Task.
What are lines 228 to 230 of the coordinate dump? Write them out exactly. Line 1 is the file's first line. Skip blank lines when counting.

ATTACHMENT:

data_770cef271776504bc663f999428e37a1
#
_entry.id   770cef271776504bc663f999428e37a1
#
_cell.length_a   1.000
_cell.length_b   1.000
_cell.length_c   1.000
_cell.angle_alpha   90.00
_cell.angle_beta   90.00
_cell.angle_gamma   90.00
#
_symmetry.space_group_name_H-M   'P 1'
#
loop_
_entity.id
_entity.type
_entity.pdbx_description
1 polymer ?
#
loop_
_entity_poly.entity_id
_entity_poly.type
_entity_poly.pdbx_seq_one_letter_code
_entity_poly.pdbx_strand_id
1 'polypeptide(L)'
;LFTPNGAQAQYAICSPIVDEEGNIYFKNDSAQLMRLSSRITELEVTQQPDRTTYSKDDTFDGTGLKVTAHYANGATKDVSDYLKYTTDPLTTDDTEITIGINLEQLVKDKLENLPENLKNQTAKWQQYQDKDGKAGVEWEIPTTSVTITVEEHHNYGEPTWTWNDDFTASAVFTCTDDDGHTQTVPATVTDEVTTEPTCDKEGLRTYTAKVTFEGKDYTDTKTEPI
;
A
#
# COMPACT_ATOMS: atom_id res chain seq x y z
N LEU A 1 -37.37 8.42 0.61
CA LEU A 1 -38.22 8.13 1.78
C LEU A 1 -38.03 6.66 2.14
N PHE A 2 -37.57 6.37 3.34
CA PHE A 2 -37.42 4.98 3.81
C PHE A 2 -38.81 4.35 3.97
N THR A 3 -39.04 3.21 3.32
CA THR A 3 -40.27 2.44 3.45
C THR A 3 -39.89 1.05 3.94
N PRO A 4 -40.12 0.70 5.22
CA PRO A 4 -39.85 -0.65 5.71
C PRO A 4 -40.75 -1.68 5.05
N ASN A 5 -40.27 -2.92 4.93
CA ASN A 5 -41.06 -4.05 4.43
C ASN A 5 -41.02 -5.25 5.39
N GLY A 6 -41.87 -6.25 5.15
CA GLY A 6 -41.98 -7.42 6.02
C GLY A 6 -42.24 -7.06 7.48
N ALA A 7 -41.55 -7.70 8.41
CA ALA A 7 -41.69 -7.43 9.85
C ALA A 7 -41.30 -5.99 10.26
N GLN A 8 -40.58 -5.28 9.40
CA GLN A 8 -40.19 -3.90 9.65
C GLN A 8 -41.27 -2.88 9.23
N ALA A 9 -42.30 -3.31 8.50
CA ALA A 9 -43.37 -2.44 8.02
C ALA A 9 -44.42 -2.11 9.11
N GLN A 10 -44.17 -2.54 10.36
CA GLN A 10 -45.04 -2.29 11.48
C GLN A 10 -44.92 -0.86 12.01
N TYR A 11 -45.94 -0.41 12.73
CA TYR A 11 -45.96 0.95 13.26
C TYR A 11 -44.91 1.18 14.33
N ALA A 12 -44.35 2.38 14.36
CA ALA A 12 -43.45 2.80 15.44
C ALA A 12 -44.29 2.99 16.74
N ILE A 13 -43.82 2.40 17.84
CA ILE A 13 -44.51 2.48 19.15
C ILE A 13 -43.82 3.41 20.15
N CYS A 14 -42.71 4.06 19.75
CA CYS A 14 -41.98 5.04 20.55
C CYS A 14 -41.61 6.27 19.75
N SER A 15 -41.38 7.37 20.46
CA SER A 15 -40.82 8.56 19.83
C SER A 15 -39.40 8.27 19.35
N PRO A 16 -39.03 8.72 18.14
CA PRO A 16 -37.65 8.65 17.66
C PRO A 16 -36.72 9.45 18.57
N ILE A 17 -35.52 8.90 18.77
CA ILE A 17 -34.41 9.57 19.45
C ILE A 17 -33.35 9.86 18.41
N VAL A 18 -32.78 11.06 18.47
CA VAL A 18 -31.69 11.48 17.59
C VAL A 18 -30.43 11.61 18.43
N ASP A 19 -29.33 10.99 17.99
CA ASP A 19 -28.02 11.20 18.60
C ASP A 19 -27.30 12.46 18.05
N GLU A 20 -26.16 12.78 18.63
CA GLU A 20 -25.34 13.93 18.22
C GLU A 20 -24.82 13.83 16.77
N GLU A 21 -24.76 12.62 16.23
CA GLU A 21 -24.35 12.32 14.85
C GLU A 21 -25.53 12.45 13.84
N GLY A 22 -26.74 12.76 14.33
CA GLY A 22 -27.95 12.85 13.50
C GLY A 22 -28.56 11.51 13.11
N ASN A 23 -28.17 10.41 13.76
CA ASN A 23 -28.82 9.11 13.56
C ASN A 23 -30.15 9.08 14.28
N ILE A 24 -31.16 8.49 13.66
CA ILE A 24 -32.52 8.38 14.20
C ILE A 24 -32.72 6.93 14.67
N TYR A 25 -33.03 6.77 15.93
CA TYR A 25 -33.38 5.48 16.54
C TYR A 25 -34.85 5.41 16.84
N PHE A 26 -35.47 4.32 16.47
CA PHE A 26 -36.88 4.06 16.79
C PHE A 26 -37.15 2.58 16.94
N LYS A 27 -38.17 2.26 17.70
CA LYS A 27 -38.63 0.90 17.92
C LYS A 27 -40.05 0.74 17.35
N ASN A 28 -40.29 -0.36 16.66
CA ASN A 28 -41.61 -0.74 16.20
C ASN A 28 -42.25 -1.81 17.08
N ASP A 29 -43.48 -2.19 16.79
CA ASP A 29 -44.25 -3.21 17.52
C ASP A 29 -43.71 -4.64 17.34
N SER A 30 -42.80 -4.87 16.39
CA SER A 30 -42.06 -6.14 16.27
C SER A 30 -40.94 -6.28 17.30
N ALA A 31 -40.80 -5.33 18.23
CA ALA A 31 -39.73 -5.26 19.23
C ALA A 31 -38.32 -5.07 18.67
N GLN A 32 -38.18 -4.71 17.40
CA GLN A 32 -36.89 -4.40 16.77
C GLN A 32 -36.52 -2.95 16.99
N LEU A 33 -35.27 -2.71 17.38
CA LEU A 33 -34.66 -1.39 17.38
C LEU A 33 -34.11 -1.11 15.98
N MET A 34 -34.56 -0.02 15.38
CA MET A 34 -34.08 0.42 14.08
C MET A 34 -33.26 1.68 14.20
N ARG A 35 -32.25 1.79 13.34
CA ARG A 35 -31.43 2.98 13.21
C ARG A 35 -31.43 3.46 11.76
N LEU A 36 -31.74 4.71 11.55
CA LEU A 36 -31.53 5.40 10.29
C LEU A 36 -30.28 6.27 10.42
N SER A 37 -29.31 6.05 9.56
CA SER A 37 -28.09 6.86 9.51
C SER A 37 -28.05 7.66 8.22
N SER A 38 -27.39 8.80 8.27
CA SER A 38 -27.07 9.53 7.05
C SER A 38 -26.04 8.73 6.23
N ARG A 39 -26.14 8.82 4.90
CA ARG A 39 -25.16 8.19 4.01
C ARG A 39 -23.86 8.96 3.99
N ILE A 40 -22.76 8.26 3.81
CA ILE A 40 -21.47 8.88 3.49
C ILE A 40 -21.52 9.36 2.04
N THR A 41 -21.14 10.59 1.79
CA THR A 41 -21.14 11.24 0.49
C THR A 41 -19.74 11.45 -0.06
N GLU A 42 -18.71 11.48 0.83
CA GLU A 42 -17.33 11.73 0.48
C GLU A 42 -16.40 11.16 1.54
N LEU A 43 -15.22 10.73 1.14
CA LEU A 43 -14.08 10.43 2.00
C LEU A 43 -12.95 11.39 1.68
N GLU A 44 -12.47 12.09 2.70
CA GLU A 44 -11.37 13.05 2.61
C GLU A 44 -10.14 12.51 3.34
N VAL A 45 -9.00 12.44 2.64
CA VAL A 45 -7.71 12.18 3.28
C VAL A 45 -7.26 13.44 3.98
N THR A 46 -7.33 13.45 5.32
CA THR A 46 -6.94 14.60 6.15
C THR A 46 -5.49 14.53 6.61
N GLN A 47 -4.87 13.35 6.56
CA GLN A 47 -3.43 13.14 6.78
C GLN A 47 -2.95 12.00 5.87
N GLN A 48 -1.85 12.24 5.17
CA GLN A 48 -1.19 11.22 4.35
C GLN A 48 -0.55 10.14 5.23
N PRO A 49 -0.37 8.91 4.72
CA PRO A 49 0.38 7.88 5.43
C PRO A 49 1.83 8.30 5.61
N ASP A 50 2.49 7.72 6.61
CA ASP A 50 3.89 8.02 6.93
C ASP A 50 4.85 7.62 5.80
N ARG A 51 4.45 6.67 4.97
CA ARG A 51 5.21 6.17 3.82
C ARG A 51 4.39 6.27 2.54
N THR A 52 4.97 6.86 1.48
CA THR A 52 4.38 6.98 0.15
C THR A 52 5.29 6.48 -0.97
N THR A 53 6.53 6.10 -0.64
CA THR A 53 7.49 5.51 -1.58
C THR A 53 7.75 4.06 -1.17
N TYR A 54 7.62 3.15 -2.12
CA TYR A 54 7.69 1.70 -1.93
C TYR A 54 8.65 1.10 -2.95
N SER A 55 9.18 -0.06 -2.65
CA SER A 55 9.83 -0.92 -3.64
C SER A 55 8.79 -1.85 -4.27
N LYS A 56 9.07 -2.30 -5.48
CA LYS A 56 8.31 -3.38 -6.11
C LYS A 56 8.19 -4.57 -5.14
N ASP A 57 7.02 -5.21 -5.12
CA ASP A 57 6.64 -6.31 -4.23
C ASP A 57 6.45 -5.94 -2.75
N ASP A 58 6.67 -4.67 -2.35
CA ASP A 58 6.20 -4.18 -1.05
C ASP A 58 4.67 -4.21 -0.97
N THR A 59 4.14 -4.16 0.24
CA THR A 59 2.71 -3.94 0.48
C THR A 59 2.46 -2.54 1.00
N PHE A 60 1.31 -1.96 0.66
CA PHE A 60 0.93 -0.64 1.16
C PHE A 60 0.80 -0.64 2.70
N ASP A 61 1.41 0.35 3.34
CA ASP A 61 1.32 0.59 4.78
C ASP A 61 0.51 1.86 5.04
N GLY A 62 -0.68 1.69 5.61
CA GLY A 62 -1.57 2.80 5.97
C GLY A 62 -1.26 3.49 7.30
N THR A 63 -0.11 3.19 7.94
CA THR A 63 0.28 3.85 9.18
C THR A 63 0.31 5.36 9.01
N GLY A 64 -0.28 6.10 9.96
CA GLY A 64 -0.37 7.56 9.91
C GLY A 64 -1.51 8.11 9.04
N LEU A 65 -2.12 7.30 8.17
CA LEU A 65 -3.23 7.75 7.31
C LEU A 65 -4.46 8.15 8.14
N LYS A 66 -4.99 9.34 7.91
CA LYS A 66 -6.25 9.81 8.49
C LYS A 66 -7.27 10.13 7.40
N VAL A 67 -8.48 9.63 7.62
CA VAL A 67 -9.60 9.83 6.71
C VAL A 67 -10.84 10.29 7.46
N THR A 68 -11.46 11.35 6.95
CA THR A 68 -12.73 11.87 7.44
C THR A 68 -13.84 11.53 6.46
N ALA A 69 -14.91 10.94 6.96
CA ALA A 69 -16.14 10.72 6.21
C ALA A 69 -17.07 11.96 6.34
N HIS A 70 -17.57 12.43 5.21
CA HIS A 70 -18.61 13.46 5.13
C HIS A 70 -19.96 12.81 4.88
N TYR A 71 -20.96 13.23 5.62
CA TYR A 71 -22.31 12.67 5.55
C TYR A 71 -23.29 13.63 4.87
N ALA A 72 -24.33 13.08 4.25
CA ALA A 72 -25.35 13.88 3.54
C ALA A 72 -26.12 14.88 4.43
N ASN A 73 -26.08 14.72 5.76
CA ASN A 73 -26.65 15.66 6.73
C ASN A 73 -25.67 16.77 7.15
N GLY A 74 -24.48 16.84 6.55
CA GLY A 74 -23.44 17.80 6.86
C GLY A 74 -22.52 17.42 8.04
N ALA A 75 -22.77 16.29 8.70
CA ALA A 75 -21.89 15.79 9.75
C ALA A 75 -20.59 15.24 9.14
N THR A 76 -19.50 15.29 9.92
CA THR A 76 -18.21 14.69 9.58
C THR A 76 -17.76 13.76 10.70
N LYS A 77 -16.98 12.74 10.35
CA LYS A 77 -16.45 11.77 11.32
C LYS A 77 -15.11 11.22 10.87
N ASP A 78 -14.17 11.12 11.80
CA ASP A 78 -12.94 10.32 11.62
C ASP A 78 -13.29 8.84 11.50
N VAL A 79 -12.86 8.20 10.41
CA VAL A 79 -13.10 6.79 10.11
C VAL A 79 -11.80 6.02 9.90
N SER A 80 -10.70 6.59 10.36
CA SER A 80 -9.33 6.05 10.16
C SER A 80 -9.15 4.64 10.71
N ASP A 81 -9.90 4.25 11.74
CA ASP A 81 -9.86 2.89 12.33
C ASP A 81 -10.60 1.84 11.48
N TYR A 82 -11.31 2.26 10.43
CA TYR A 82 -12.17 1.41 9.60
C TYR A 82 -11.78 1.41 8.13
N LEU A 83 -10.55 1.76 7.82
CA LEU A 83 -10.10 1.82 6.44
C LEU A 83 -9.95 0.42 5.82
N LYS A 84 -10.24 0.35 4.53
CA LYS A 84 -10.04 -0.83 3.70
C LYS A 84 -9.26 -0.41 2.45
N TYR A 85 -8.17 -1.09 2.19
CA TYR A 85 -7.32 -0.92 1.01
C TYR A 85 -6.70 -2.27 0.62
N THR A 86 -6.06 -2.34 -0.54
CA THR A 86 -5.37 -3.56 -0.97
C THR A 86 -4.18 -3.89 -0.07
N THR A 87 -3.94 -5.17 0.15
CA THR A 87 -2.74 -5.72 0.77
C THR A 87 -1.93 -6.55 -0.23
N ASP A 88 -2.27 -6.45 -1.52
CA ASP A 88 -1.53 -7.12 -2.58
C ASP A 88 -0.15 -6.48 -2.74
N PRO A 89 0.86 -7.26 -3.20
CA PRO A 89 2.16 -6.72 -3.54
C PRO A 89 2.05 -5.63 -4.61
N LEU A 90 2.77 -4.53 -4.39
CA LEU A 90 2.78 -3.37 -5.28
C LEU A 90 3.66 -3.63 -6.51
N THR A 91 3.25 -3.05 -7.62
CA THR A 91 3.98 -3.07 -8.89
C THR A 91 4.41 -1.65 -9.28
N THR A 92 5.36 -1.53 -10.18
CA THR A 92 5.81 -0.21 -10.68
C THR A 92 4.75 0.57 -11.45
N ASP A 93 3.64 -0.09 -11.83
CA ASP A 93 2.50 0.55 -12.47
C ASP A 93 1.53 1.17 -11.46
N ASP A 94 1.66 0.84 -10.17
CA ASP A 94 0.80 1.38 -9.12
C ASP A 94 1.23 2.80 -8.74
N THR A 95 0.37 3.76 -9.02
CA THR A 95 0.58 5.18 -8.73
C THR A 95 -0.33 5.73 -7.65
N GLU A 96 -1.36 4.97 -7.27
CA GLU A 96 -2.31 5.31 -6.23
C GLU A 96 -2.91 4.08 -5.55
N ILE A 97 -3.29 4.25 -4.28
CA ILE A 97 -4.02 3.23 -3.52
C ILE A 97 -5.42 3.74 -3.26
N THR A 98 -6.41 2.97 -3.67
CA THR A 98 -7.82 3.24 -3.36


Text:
C LYS A 66 -7.27 10.13 7.40
N VAL A 67 -8.48 9.63 7.62
CA VAL A 67 -9.60 9.83 6.71